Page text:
How does your relationship with Michael Jackson compare?

I was more of a Michael Jackson fan, so I paid more attention to him than anybody. I couldn’t believe that you got into Prince so heavily because we grew up with Michael. You can’t really compare the two artists. They’re worlds apart. The only difference between he and Michael that puts Prince just a notch above is that he is a musician who played all those instruments. [But] I remember as a young kid feeling like I was going to pass out when I saw other people pass out from seeing Michael, and how big he was and almost not even human. 

I just feel like Prince was more controversial, not only his music, but how he lived his life before the whole Jehovah’s Witness thing. It’s what people are accepting and doing now and he was doing that 20 years ago. He didn’t have a gender [expression]. He wasn’t male or female, really. He was just queer [aesthetically]. He set a precedent for what we see now. He was called weird then, but it’s accepted now, so he was ahead of his time. 

Would you call yourself a Prince fan?

I don’t know enough. I can’t even really remember the song titles. I remember the music. I never thought to go to a concert. I’m saddened that I wasn’t able to go to a Michael Jackson concert and I grew up watching Michael Jackson’s videos over and over again, listening to his music over and over again, practicing his moves over and over again and idolizing all of his choreography and trying to learn every bit of it. I didn’t do that with Prince.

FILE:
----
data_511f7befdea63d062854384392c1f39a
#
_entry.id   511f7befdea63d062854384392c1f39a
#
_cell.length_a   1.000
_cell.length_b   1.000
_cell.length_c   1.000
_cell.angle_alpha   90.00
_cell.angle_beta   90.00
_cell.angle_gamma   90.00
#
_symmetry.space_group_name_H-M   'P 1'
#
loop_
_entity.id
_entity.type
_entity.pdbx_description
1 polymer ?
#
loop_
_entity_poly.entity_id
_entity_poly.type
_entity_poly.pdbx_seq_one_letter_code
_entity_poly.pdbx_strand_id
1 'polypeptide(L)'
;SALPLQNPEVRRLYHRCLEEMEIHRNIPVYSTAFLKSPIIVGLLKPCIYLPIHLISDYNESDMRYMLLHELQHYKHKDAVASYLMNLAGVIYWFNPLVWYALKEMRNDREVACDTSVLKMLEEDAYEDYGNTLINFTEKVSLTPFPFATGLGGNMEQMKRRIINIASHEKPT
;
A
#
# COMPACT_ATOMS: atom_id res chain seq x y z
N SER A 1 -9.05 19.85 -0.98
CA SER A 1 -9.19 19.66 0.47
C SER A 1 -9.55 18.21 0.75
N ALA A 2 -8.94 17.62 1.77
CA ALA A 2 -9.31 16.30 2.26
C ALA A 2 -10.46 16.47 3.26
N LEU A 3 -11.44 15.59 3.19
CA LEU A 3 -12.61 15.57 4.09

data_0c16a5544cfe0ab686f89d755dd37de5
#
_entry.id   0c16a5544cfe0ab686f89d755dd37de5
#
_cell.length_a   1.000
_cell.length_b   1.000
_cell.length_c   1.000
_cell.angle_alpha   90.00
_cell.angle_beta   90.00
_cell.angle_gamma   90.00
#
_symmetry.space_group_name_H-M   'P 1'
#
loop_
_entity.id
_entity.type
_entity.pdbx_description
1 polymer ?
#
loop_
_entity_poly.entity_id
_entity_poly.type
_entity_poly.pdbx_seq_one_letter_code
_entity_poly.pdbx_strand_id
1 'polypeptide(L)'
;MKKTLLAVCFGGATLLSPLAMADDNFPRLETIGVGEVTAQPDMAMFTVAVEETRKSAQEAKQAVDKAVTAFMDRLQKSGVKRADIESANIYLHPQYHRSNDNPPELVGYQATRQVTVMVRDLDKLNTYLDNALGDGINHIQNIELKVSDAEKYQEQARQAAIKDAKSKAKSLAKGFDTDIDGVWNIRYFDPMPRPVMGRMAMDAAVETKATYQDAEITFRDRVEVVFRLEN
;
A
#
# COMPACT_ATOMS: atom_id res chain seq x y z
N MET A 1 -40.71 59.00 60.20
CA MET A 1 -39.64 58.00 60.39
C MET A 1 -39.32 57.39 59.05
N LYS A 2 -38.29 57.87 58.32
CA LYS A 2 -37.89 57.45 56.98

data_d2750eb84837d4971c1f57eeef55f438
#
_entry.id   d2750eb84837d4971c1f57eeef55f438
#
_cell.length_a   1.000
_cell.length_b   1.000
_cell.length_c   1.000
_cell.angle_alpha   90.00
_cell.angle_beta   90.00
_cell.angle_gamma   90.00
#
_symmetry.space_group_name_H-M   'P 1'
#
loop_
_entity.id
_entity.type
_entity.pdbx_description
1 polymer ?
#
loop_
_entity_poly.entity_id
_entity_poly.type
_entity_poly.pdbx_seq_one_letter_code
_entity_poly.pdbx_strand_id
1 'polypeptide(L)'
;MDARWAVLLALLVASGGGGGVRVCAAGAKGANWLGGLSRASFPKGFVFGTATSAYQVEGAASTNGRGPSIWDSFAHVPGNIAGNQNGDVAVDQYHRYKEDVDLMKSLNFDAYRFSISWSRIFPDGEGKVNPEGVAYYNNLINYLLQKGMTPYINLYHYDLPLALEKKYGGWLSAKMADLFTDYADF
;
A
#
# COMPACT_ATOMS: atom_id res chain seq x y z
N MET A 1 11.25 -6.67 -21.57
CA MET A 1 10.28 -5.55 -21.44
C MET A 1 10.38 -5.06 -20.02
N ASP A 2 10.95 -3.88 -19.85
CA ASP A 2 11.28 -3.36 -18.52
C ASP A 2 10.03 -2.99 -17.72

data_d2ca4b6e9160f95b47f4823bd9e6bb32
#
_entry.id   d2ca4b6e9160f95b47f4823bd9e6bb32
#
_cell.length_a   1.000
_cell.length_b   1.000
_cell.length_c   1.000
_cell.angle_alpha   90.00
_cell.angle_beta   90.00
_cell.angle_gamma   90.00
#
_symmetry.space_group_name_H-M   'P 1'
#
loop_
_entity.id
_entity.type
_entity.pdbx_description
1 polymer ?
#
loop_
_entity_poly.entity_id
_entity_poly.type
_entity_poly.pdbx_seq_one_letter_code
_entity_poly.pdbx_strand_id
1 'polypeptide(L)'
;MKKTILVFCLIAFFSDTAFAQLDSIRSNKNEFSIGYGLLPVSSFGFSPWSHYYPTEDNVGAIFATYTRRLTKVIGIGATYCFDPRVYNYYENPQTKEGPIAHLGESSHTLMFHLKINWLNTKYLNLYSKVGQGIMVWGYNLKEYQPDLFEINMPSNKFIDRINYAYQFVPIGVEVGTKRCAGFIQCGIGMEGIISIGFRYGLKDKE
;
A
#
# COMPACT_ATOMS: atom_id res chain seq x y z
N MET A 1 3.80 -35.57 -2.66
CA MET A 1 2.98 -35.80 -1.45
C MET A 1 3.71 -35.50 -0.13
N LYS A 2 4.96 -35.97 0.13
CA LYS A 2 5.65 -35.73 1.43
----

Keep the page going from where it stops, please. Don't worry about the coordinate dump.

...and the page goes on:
Do you think Prince is a good dancer?

I thought he was cool and he’s talented, but I never thought of him as a dancer. I think it’s neat acrobatics. 

Final thoughts? 

I respect him. I respect his talent. He gave other artists a position to be who they are and opened doors for other artists.

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Friday, March 6, 2020

"Just Like My Mother" - Mom's Thoughts on Prince

From left: Me, Mom and my sister

Last week, I interviewed my dad about Prince. This week, the focus is on my mom, another person who influenced my musical tastes. However, I think when you're growing up, you sometimes assume things about your family members' perspectives instead of asking them directly. Doing this interview with my mom gave me a better understanding of her relationship with Prince's music.

(And yes, just as I've neglected my dad, I need to do a better job of buying Prince music for my mom -- though only a little bit at a time.)